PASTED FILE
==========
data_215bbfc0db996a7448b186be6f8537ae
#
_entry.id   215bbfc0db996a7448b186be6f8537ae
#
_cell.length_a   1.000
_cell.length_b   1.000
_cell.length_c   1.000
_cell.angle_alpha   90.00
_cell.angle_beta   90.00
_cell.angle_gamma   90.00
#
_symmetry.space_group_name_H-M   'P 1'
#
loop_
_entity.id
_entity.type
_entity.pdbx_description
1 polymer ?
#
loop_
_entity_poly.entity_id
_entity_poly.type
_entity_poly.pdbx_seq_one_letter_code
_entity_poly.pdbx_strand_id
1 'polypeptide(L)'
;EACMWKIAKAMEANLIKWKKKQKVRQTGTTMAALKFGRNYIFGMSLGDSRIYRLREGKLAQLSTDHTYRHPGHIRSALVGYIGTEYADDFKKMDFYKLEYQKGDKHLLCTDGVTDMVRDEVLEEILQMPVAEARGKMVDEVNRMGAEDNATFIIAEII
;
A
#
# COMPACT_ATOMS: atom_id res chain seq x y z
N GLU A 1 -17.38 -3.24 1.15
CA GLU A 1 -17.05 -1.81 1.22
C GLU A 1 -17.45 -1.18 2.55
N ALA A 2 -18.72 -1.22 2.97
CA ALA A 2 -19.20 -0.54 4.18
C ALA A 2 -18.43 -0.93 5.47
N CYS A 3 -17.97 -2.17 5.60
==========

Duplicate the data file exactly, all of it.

data_215bbfc0db996a7448b186be6f8537ae
#
_entry.id   215bbfc0db996a7448b186be6f8537ae
#
_cell.length_a   1.000
_cell.length_b   1.000
_cell.length_c   1.000
_cell.angle_alpha   90.00
_cell.angle_beta   90.00
_cell.angle_gamma   90.00
#
_symmetry.space_group_name_H-M   'P 1'
#
loop_
_entity.id
_entity.type
_entity.pdbx_description
1 polymer ?
#
loop_
_entity_poly.entity_id
_entity_poly.type
_entity_poly.pdbx_seq_one_letter_code
_entity_poly.pdbx_strand_id
1 'polypeptide(L)'
;EACMWKIAKAMEANLIKWKKKQKVRQTGTTMAALKFGRNYIFGMSLGDSRIYRLREGKLAQLSTDHTYRHPGHIRSALVGYIGTEYADDFKKMDFYKLEYQKGDKHLLCTDGVTDMVRDEVLEEILQMPVAEARGKMVDEVNRMGAEDNATFIIAEII
;
A
#
# COMPACT_ATOMS: atom_id res chain seq x y z
N GLU A 1 -17.38 -3.24 1.15
CA GLU A 1 -17.05 -1.81 1.22
C GLU A 1 -17.45 -1.18 2.55
N ALA A 2 -18.72 -1.22 2.97
CA ALA A 2 -19.20 -0.54 4.18
C ALA A 2 -18.43 -0.93 5.47
N CYS A 3 -17.97 -2.17 5.60